Dir: Larry Kent
Star: Sarah Smyth, Shane Twerdum, Andrew Moxham, Missy Cross
I’m always interested in a brutal take-down of religion, and that’s certainly what we get here, a downward spiral depicting the savage results when faith-based extremism is left unchecked. In rural Pennsylvania, Angela (Smyth) is a health counselor for a planned parenthood clinic, which brings her into direct conflict with Pastor Jeremiah (Twerdum). He brings his pro-life protests, literally to the doorstep of the home which Angela shares – before marriage, no less! – with local policeman Mac (Twerdum). For all his religious zealotry, Jeremiah is not the loosest cannon in his family, since his sister Rebecca (Cross) has lost the plot entirely, to the point of speaking in tongues, after her child is still-born. It’s something the neo-cult believe is God’s retribution on the community for the sin of allowing Angela and her foetus-killing ways. If you think this could end up leading to a fanatical mob with torches, you’re not far wrong.
This opens with the murder of an abortion doctor by a Bible-quoting fanatic – though for a second, must confess, I wondered why he was quoting Pulp Fiction – which sets the tone appropriately. It’s about as subtle as a carpet-bombing, though arguably is also as effective, since there’s no middle-ground depicted here. Even those who try to sit on the sidelines, such as the local sheriff, eventually realize you’re either with the religious terrorists or you’re against them. However, things probably aren’t as morally clear-cut as the director wants them to be. Edmund Burke once said, “The only thing necessary for the triumph of evil is for good men to do nothing” – but who gets to decide what counts as “evil”? For once you venture into the muddy waters of faith, things tend to get a lot murkier. When both sides are “killing in the name of love,” as here, who is right?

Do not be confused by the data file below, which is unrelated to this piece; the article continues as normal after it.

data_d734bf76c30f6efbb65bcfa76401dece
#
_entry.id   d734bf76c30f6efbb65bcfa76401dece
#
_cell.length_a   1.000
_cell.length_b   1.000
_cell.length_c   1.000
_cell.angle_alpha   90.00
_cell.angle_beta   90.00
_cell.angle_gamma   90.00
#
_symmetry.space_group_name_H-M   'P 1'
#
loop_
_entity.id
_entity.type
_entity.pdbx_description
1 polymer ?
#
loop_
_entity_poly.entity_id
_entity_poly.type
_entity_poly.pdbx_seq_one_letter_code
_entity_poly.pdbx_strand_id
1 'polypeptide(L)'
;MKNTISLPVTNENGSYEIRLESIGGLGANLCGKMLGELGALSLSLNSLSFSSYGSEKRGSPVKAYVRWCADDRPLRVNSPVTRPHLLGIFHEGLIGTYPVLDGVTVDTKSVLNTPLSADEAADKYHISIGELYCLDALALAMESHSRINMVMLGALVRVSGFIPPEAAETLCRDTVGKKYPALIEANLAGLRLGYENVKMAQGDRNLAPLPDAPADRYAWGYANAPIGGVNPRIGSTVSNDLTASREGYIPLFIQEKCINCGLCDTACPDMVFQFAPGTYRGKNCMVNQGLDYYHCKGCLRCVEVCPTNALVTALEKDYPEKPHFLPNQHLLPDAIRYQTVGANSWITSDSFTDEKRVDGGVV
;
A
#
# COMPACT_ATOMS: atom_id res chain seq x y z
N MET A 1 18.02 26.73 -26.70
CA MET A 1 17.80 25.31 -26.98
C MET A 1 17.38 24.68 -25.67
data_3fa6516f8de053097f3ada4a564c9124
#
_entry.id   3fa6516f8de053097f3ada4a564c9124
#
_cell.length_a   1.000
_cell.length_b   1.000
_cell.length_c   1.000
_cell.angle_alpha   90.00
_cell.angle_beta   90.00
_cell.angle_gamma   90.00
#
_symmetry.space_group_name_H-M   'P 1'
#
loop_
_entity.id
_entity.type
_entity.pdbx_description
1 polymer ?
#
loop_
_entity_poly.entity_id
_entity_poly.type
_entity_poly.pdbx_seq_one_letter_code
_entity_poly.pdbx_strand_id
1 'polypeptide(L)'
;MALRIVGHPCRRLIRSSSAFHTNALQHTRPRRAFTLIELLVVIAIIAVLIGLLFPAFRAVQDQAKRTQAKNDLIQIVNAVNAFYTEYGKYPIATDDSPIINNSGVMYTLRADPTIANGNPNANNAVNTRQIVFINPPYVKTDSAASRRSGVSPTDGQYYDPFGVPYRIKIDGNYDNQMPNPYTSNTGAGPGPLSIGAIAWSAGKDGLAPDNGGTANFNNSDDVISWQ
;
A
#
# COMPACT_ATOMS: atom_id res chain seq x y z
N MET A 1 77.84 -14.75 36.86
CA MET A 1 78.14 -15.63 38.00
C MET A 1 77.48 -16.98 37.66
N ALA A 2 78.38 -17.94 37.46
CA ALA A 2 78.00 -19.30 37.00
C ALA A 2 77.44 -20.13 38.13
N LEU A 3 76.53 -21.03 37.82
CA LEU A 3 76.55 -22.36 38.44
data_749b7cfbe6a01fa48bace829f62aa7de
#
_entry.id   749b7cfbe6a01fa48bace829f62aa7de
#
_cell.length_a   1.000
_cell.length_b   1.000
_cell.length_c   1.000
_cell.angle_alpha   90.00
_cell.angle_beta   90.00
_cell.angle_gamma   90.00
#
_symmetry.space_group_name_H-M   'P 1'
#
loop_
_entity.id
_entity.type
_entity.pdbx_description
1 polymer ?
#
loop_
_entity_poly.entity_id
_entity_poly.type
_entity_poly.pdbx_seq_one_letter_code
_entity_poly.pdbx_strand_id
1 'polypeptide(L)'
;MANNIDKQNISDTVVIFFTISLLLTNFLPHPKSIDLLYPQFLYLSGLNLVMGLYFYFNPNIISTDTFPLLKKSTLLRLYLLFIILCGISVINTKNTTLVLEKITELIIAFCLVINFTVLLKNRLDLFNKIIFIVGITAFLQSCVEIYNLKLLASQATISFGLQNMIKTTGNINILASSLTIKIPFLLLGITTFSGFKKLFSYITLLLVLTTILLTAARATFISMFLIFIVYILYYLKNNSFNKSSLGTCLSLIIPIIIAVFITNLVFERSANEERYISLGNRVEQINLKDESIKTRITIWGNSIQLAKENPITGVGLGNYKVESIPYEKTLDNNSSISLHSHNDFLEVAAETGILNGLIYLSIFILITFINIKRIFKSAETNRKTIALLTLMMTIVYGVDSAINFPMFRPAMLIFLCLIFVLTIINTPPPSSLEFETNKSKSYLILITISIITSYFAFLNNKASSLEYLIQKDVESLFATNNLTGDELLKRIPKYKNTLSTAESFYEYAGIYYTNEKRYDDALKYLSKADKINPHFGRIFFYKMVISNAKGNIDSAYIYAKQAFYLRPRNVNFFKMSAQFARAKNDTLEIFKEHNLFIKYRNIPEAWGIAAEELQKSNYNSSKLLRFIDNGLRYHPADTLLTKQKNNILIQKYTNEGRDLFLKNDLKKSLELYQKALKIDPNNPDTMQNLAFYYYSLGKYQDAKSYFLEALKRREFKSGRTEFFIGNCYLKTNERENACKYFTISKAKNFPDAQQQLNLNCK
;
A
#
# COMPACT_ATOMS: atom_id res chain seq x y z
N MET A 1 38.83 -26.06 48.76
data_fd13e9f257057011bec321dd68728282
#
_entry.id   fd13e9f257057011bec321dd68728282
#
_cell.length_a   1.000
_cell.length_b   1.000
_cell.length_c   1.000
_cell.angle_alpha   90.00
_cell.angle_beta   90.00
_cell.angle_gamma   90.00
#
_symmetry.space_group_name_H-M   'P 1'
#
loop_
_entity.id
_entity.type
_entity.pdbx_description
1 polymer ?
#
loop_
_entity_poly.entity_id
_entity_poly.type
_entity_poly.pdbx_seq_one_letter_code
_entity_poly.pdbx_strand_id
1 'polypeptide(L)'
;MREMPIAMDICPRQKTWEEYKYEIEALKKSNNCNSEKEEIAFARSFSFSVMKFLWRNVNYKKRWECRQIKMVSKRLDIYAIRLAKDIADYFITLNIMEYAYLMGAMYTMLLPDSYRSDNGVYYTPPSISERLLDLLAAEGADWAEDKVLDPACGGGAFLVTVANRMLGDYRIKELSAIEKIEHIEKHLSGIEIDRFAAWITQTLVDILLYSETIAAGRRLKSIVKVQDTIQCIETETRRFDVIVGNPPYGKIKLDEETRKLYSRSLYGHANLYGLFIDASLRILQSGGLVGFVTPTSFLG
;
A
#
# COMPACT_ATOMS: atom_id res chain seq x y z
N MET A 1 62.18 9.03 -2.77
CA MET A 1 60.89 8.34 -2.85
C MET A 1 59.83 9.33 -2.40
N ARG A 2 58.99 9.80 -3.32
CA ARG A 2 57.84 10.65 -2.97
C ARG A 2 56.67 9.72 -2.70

There’s no denying on which side Kent wants the audience to sit: the side of science, reason and choice. However, his case is hindered by the somewhat bland portrayals given by those in his corner. Smyth and Moxham, perhaps by the very normality of the characters they play, are considerably less interesting than the opposition. Jeremiah, who possesses perhaps the most religious hairstyle in cinematic history, is undeniably charismatic, but it’s Cross’s depiction of Rebecca that hits it out of the park. From the scene where she refuses to accept medical help in her pregnancy, preferring to rely in God’s will, through the harrowing birth scene and on to the burying of the little corpse in the dead of night [chillingly, in an apparent field of other little corpses], you feel her pain, and the subsequent mental disintegration makes complete sense.
I do have qualms about the ending, which could be seen as too deus ex machina to be effective, yet it comes on the heels of a final third where the tone shift from tense drama into outright horror, and is all the more effective for it. Kent is a true veteran, having directed his first feature more than fifty years ago, and that wealth of knowledge helps put together a genuinely disturbing final reel that leaves virtually no-one unscathed by the experience. Least of all, the audience.
Screened at Phoenix Fangoria FearCon and was released by Midnight Releasing on October 11th